Computing and Information Systems - Theses

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    Statistical modeling of multiword expressions
    Su, Kim Nam ( 2008)
    In natural languages, words can occur in single units called simplex words or in a group of simplex words that function as a single unit, called multiword expressions (MWEs). Although MWEs are similar to simplex words in their syntax and semantics, they pose their own sets of challenges (Sag et al. 2002). MWEs are arguably one of the biggest roadblocks in computational linguistics due to the bewildering range of syntactic, semantic, pragmatic and statistical idiomaticity they are associated with, and their high productivity. In addition, the large numbers in which they occur demand specialized handling. Moreover, dealing with MWEs has a broad range of applications, from syntactic disambiguation to semantic analysis in natural language processing (NLP) (Wacholder and Song 2003; Piao et al. 2003; Baldwin et al. 2004; Venkatapathy and Joshi 2006). Our goals in this research are: to use computational techniques to shed light on the underlying linguistic processes giving rise to MWEs across constructions and languages; to generalize existing techniques by abstracting away from individual MWE types; and finally to exemplify the utility of MWE interpretation within general NLP tasks. In this thesis, we target English MWEs due to resource availability. In particular, we focus on noun compounds (NCs) and verb-particle constructions (VPCs) due to their high productivity and frequency. Challenges in processing noun compounds are: (1) interpreting the semantic relation (SR) that represents the underlying connection between the head noun and modifier(s); (2) resolving syntactic ambiguity in NCs comprising three or more terms; and (3) analyzing the impact of word sense on noun compound interpretation. Our basic approach to interpreting NCs relies on the semantic similarity of the NC components using firstly a nearest-neighbor method (Chapter 5), then verb semantics based on the observation that it is often an underlying verb that relates the nouns in NCs (Chapter 6), and finally semantic variation within NC sense collocations, in combination with bootstrapping (Chapter 7). Challenges in dealing with verb-particle constructions are: (1) identifying VPCs in raw text data (Chapter 8); and (2) modeling the semantic compositionality of VPCs (Chapter 5). We place particular focus on identifying VPCs in context, and measuring the compositionality of unseen VPCs in order to predict their meaning. Our primary approach to the identification task is to adapt localized context information derived from linguistic features of VPCs to distinguish between VPCs and simple verb-PP combinations. To measure the compositionality of VPCs, we use semantic similarity among VPCs by testing the semantic contribution of each component. Finally, we conclude the thesis with a chapter-by-chapter summary and outline of the findings of our work, suggestions of potential NLP applications, and a presentation of further research directions (Chapter 9).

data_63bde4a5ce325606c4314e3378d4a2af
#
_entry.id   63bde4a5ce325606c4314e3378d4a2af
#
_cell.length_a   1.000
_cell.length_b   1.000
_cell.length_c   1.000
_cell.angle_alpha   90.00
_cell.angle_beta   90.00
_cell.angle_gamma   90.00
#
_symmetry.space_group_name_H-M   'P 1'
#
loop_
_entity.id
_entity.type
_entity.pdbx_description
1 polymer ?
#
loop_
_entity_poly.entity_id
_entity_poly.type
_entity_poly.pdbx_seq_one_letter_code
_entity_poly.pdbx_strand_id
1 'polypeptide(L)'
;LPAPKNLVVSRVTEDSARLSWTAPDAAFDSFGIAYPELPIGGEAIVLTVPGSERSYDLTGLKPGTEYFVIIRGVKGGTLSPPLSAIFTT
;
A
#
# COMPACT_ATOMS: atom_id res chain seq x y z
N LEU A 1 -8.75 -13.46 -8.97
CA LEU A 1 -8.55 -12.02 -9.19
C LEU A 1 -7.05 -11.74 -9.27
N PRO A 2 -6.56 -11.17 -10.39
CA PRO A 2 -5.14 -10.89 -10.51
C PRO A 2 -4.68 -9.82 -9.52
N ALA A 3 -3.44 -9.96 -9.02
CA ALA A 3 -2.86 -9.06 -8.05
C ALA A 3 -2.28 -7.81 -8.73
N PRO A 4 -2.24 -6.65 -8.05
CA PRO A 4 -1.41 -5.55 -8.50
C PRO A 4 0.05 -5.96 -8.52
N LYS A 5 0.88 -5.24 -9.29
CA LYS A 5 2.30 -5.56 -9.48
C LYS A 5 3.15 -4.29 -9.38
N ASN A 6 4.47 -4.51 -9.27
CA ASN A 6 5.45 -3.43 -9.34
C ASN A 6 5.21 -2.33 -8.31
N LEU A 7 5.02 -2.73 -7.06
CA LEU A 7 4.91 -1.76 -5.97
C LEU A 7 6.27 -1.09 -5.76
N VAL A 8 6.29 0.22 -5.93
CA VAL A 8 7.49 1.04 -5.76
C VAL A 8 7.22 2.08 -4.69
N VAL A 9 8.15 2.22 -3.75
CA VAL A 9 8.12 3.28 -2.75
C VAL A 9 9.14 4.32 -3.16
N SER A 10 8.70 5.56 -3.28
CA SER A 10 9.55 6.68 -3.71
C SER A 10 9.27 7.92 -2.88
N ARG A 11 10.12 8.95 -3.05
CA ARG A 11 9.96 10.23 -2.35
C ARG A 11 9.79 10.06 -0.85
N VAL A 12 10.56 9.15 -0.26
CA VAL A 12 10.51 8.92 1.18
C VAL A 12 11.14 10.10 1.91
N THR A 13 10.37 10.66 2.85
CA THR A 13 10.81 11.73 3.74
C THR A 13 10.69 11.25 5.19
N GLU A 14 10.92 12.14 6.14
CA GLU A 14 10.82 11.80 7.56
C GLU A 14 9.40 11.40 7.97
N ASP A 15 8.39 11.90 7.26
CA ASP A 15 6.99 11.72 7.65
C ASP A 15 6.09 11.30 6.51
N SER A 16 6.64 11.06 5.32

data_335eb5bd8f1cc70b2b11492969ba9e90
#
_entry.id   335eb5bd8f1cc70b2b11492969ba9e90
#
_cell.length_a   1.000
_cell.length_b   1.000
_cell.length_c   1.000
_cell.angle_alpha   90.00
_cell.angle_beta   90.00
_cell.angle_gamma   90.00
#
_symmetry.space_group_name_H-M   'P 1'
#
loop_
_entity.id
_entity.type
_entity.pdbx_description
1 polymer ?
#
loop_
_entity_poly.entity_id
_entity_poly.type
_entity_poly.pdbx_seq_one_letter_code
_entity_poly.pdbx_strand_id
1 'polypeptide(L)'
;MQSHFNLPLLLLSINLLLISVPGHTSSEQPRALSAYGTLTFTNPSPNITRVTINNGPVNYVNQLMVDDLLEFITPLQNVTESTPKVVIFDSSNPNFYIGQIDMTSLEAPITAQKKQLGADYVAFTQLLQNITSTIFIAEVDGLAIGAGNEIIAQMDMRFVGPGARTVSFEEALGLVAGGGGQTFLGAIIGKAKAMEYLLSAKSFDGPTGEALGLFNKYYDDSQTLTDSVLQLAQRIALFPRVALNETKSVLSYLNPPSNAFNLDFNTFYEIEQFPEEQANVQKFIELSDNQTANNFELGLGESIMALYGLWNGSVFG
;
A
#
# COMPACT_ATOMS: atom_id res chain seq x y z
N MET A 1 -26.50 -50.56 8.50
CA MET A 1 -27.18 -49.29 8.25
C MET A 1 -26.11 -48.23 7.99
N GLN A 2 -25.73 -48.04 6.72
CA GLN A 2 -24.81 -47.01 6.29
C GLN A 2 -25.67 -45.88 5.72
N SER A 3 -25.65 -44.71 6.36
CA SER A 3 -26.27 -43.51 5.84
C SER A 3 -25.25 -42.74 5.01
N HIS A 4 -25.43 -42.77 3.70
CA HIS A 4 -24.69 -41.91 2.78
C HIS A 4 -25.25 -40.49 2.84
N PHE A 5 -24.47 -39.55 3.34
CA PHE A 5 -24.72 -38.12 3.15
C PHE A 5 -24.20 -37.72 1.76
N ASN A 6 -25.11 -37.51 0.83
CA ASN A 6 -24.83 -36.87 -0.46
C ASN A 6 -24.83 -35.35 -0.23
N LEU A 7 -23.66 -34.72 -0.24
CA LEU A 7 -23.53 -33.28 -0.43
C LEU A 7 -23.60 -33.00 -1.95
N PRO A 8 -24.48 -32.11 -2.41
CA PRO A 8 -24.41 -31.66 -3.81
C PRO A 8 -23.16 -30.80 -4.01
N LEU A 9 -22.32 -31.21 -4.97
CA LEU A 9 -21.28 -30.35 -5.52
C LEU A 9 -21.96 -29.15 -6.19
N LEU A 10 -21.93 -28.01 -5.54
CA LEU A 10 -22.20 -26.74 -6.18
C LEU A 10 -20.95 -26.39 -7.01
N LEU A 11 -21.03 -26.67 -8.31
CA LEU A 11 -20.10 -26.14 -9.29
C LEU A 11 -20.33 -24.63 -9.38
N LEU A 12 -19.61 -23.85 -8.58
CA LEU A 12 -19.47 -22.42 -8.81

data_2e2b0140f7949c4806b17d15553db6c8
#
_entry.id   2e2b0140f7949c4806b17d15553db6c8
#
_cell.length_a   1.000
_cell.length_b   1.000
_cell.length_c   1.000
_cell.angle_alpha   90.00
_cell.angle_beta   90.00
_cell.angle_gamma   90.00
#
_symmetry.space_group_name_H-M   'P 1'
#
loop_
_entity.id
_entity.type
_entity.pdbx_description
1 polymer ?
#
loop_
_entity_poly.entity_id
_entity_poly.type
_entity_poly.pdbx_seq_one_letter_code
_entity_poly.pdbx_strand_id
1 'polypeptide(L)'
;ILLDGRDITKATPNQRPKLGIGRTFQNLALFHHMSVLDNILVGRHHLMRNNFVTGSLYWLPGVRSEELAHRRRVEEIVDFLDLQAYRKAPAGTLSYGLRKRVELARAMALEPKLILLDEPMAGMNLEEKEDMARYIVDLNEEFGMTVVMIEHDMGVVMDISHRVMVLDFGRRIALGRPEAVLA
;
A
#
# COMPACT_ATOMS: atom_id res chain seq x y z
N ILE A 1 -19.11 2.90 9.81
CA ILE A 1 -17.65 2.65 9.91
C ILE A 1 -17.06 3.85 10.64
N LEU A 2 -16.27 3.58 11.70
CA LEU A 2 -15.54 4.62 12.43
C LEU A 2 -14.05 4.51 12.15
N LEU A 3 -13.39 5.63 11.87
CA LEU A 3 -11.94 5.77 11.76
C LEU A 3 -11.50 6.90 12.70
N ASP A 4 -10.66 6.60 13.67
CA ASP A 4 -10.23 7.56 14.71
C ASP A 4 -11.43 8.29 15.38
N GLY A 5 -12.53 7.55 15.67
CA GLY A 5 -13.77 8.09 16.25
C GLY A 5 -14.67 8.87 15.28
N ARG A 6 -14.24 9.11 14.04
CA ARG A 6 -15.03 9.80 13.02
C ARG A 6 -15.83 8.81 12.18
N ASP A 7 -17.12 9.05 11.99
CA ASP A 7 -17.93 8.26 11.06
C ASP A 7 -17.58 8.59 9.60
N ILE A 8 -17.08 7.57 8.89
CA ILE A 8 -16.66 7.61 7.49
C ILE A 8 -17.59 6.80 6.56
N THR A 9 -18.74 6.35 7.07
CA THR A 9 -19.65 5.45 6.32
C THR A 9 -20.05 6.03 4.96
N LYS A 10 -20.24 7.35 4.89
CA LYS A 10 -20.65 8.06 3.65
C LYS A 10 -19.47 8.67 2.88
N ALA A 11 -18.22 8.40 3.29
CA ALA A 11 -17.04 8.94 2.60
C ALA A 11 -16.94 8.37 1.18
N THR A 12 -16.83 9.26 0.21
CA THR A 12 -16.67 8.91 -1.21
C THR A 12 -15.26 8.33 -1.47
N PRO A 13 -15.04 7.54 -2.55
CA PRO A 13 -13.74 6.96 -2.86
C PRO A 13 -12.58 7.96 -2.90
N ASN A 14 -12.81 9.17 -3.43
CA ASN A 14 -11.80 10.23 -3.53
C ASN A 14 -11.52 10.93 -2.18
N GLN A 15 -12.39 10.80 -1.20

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    Structured classification for multilingual natural language processing
    Blunsom, Philip ( 2007-06)
    This thesis investigates the application of structured sequence classification models to multilingual natural language processing (NLP). Many tasks tackled by NLP can be framed as classification, where we seek to assign a label to a particular piece of text, be it a word, sentence or document. Yet often the labels which we’d like to assign exhibit complex internal structure, such as labelling a sentence with its parse tree, and there may be an exponential number of them to choose from. Structured classification seeks to exploit the structure of the labels in order to allow both generalisation across labels which differ by only a small amount, and tractable searches over all possible labels. In this thesis we focus on the application of conditional random field (CRF) models (Lafferty et al., 2001). These models assign an undirected graphical structure to the labels of the classification task and leverage dynamic programming algorithms to efficiently identify the optimal label for a given input. We develop a range of models for two multilingual NLP applications: word-alignment for statistical machine translation (SMT), and multilingual super tagging for highly lexicalised grammars.